An Inside Look at Zillow’s Missteps in the Real Estate Sector
It wasn’t long ago that Zillow was considered an emerging power player in the residential real estate industry. The company partially pivoted from exclusively focusing on providing a platform for buying/selling homes to flipping real estate in select markets. This strategy seemed prudent at the height of the real estate market. However, now that it appears as though the real estate market is plateauing, the decision to purchase residential real estate is backfiring in a big way.
Zillow’s Fall From Grace
Zillow’s homebuying endeavor, referred to as “iBuying”, has been shuttered. The company is laying off one-quarter of its workforce in the aftermath of the debacle that was its attempt to flip red-hot real estate properties in the nation’s hottest markets. Today, Zillow’s stock is trading at a lowly $66. The stock was trading at a whopping $203.79 in mid-February of 2021.
Zillow’s rapid drop from the top is largely the result of its flawed approach to homebuying. Take a close look at the Zillow home value estimates, dubbed “Zestimates”, and you will find they are quite generous. Some of these property value estimates are 10% to 20% more than fair market value.
Compounding this problem even more is the fact that Zillow’s iBuyer service honored its Zestimates without additional analysis prior to purchase beyond basic home inspections. Zillow is now selling homes it scooped up in the Phoenix area and other hot markets at a considerable loss.
The company’s AI algorithms for determining home values were clearly flawed. Zillow’s employees and shareholders of the company’s stock are now paying the price. However, Zillow’s failure to flip homes does not indicate the trend of corporations entering the residential real estate market will come to an end. Rather, Zillow’s failure is more of an anecdotal cautionary tale.
What Zillow’s Missteps Mean for the Industry
BlackRock and other investment firms have also purchased residential real estate throughout the United States. Though this business strategy might seem unfair and even somewhat unscrupulous to those saving their pennies with the hopes of becoming homeowners, it is perfectly legal. The likes of BlackRock will either flip those properties or rent them to those weary of purchasing real estate and those lacking the financial means necessary to own a home.
BlackRock and other investment firms entered the real estate foray much sooner than Zillow, meaning they purchased residential property at comparably low values, setting the stage for profitable sales across posterity. Zillow’s poor business strategy does not necessarily indicate corporations will refrain from buying residential real estate even if the market stagnates or declines. Rather, it is an indication that a reliance on flawed AI algorithms can lead to financial ruin. Zillow’s failed flips also indicate the country’s real estate market might be leveling off after years of ascending prices.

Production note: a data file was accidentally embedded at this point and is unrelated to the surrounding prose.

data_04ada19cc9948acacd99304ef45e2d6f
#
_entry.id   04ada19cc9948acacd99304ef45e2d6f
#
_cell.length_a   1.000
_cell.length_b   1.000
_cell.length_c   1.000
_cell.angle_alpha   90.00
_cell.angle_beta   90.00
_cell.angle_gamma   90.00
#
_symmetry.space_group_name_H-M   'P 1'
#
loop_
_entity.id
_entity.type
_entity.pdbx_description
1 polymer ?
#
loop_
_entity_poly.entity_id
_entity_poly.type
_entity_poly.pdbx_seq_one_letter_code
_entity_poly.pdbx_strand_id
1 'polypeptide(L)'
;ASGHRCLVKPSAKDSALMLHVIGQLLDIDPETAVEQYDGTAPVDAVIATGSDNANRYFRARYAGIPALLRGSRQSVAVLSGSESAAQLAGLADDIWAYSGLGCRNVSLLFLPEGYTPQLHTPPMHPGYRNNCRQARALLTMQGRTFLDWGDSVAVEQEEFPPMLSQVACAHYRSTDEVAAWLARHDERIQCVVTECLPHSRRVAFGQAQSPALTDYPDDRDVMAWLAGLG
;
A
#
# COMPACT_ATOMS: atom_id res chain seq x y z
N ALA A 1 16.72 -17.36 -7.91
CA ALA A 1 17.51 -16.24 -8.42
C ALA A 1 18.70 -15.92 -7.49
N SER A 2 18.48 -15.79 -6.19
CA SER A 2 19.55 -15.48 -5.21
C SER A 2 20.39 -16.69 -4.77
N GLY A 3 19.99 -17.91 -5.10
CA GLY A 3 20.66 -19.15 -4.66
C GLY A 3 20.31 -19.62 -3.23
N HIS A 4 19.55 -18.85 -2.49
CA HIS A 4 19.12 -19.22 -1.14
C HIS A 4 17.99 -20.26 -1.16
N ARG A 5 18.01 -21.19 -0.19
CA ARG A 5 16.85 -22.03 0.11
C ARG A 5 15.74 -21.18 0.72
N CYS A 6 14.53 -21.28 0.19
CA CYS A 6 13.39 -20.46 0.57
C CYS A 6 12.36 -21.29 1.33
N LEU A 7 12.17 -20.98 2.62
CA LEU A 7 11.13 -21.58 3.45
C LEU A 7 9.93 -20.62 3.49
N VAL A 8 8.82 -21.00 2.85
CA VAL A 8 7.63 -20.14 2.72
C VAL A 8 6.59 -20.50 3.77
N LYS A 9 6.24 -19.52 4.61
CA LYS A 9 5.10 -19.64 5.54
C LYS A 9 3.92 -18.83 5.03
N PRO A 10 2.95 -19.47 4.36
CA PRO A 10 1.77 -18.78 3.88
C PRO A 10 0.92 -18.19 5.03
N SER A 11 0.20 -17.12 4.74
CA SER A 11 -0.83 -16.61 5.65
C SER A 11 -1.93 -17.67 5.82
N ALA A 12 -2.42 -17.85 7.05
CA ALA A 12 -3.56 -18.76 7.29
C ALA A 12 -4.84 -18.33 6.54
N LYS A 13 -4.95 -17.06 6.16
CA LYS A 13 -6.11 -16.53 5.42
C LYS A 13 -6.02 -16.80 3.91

Those calling for housing reform through government intervention at the federal level now have a much weaker argument for regulation. It is clear that market dynamics make it difficult for corporations to time their entry into the real estate market for a profitable exit. Groups pushing for housing reform that bars corporations from purchasing residential real estate will be reminded of Zillow’s failed attempt to flip homes for profit, ultimately rendering their argument somewhat meritless.
Will Other Companies Follow in Zillow’s Footsteps?
Now that Zillow is exiting the homebuying market, our attention shifts to the likes of Redfin. Redfin also engages in iBuying of its own under the moniker of RedfinNow. This approach to digitizing the sale of homes for profitable flips has proven quite lucrative. Redfin’s residential real estate properties segment raked in $238.4 million of revenue in the third-quarter alone. This quarterly revenue is nearly $20 million more than that earned in the same quarter in the prior year.
Though Redfin halted its homebuying when the pandemic began, operations have resumed, setting the stage for RedfinNow to sell nearly 400 homes in the third-quarter, up from a lowly 37 in the same period one year ago.
The difference between Zillow’s iBuying program and Redfin’s RedfinNow program is Redfin has mastered the art of accurately gauging real estate prices. The homes Redfin scoops up tend to appreciate in value as the company accurately prices them at the point in time when an offer is made. Alternatively, Zillow paid more than homes were actually worth, entered the market at its peak and is now paying the price in the form of massive financial losses.
The Takeaway From Zillow’s Failed Entry Into the Homebuying Market
The moral of this story is corporations will continue buying homes, albeit much more cautiously. Prospective homebuyers in the hottest markets will continue to compete with corporate home-seekers for the foreseeable future barring potential housing reform. However, the Biden administration has shown no signs of implementing nationwide housing reform at the federal level, ultimately setting the stage for financially savvy corporations to bolster revenue all the more with home flipping. iBuying will continue to be a popular practice though it will be tempered through less of a reliance on AI algorithms.